(1) Everyone is in a state of panic after crude oil futures prices fell to below $0 a barrel on the New York Mercantile Exchange (Nymex) yesterday. Although the market will correct itself over the coming days, we are probably looking at a price of $10 a barrel for the rest of 2020

(2) Now, according to Opec, it costs Nigeria about $30 to produce a barrel of crude oil, so if petroleum sells for anything less than $31 a barrel we are producing at a loss. Being a mono-economy, this basically means that for the rest of 2020, the Nigerian government will have little or no revenue

(3) With tax only accounting for 6% of our gross domestic product (GDP), Nigeria has no default position to fall back on. Unlike other Opec producers who have diversified into other areas, have massive foreign reserves and have amassed war chests through taxation, for us, without oil, we have no economy

(4) So, the first way of this crisis is for Nigerians to stop shouting government, government, government. There is no revenue coming in so the government has no spend. Getting out of this quagmire will require a private sector redemption plan

(5) One of Nigeria’s biggest problems is that she lacks a robust local capitalist, enterprueneral, investor bourgeoisie class who can invest in the economy and create say 2m jobs within six months. Most of her millionaires are either traders, politicians or government cronies who have benefited from juicy state contracts

(6) If you look back over the last five years, only Aliko Dangote can be described as an industrialist. His $20bn Lekki refinery is the exception to the rule in Nigeria. In economically stable countries, you have hundreds of Dangote’s who are creating jobs on that scale on a daily basis

(7) Now, the one exception to this rule in Nigeria are our evangelical clergymen. For me, they are our most astute businessman and enterprueners. They have devised a clever way of taxing the population of 10% of their earnings and have subsequently built up a war chest. Nigeria needs them more than ever before now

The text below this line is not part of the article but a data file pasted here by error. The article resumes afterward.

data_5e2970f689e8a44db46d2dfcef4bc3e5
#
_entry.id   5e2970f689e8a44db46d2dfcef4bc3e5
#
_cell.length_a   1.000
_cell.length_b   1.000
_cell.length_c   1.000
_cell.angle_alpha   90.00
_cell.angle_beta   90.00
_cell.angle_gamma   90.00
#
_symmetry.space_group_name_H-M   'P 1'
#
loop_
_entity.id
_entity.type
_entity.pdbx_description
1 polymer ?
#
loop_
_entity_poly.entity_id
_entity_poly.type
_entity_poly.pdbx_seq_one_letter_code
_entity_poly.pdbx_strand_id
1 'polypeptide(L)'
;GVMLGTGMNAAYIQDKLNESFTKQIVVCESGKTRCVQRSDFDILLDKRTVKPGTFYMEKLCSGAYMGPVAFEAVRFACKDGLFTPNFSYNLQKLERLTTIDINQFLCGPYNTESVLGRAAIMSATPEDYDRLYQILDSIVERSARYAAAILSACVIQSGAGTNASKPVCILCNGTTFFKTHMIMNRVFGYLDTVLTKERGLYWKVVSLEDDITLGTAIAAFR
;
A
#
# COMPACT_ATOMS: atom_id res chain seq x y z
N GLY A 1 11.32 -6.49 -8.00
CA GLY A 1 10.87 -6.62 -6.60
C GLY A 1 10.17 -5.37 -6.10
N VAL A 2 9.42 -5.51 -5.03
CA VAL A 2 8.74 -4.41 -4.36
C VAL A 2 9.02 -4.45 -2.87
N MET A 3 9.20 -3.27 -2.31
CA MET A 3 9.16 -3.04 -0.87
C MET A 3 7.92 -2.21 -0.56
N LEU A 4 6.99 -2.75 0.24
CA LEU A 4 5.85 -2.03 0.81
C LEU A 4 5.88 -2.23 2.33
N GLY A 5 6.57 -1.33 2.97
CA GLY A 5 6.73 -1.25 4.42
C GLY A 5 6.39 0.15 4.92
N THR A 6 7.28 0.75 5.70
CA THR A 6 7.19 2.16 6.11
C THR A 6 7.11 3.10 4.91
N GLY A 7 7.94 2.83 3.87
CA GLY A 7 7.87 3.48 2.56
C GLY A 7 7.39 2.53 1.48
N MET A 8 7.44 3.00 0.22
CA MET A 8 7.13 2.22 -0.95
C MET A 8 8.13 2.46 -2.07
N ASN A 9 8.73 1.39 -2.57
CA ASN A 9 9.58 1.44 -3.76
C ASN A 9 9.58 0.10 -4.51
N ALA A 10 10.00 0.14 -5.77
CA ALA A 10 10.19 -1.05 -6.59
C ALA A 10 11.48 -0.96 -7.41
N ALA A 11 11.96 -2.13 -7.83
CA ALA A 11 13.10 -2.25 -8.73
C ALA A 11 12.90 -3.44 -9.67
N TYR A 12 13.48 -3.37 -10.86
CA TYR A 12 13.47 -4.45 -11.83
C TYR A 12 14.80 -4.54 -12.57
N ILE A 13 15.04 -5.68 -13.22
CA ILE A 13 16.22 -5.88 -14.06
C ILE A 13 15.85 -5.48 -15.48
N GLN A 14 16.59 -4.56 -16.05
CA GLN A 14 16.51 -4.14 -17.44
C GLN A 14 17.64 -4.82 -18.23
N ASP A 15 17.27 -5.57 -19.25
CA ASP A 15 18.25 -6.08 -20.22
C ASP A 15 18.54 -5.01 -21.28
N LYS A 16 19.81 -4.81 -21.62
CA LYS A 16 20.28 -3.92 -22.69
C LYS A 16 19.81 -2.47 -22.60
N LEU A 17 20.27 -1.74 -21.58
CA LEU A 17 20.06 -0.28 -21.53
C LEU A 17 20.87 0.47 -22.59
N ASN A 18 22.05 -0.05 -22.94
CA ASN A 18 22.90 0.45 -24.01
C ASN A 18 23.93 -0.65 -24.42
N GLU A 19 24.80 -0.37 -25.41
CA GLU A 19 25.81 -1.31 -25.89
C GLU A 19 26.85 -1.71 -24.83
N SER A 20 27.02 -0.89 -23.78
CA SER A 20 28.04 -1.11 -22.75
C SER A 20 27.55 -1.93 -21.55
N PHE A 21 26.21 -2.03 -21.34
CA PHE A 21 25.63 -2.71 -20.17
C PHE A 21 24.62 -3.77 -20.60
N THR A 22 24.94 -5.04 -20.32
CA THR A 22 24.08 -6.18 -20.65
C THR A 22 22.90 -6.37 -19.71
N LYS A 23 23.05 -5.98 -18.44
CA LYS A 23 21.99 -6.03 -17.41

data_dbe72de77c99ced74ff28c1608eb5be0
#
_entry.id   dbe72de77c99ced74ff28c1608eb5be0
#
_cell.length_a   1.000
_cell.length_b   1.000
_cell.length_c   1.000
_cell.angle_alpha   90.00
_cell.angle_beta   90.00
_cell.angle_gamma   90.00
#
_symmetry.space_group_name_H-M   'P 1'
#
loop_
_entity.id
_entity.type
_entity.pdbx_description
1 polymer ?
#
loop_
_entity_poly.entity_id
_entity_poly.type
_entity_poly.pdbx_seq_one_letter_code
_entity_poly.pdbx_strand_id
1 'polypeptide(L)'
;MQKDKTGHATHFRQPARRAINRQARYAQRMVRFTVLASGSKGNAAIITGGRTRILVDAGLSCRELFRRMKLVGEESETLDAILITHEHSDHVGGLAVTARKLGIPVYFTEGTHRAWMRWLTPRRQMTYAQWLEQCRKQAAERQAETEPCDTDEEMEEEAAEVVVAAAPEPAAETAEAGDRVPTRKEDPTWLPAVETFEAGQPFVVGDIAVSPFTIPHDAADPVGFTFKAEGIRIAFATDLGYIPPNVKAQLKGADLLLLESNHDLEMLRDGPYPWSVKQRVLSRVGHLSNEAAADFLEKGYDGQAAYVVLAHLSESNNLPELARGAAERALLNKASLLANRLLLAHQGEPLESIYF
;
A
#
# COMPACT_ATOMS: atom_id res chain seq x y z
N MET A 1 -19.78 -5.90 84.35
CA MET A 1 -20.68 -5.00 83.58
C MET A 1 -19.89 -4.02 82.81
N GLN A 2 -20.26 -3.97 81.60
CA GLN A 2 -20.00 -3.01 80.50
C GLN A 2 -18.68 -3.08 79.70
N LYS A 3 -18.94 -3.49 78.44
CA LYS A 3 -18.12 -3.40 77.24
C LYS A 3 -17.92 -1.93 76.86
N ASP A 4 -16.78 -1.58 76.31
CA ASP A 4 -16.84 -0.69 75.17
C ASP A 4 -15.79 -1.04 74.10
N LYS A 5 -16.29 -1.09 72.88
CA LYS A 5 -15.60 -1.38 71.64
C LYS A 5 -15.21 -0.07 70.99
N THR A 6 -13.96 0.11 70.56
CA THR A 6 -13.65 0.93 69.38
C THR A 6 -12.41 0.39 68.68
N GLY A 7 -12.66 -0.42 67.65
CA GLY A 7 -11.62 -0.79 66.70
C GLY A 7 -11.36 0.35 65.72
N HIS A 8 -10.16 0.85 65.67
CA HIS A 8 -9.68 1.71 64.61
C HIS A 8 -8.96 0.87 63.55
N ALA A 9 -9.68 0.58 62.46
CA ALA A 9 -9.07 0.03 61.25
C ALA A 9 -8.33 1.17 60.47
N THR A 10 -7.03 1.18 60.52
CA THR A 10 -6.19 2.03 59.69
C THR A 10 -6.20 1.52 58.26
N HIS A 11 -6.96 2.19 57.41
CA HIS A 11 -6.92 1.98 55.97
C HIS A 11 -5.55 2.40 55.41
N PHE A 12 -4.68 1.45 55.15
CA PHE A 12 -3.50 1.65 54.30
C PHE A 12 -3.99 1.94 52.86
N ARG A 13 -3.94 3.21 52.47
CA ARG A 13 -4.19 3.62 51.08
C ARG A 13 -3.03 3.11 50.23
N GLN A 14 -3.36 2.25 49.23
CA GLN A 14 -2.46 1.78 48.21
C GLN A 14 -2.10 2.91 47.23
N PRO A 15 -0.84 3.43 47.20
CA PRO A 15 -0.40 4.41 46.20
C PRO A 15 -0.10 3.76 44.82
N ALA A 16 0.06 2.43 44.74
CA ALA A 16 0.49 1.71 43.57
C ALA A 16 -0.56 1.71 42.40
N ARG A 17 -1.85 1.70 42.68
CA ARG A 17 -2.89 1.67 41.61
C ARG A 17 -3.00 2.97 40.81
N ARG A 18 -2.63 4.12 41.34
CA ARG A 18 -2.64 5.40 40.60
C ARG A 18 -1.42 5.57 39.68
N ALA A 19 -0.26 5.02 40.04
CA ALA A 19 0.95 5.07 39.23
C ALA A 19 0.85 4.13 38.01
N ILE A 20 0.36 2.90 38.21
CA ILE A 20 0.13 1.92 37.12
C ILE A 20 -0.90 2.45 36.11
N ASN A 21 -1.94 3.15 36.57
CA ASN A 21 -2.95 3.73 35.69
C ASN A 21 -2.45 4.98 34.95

(8) Our government is not sitting on a war chest of tithes, so cannot afford to open factories, processing plants, manufacturing facilities, build power plants, railway networks, etc. Even if the government did, it lacks the expertise to run such commercial entities. As things stand today, the only group of Nigerians with that kind of economic clout are the evangelical clergymen

(9) I would ask all our general overseers including the likes of Enoch Adeboye, Chris Oyakhilome, David Oyedepo, Suleiman, Temitope Joshua, Kris Okotie, Matthew Ashimolowo, Ayo Oritsejafor, Johnson Suleiman, etc to meet tomorrow and agree to combine all their operations into one. Name this conglomerate Jesus to the Rescue PLC and immediately register this company with the Corporate Affairs Commission. I want to see Jesus to the Rescue PLC investing in job creation starting from next week

(10) Just do the arithmetic and see how dependent we are on these evangelical churches. The average Nigerian salary is N205,000 ($550) per month. There are about 100m Christians in Nigeria, maybe about a quarter of who pay tithes. If 25m people pay 10% of £550 a month ($55), that is $1.3bn. Basically, the evangelical churches can raise $15bn for investment annually. Only Dangote can really match that. Nigeria needs her general overseers more than ever at this moment in time. Please come to our rescue oooo!

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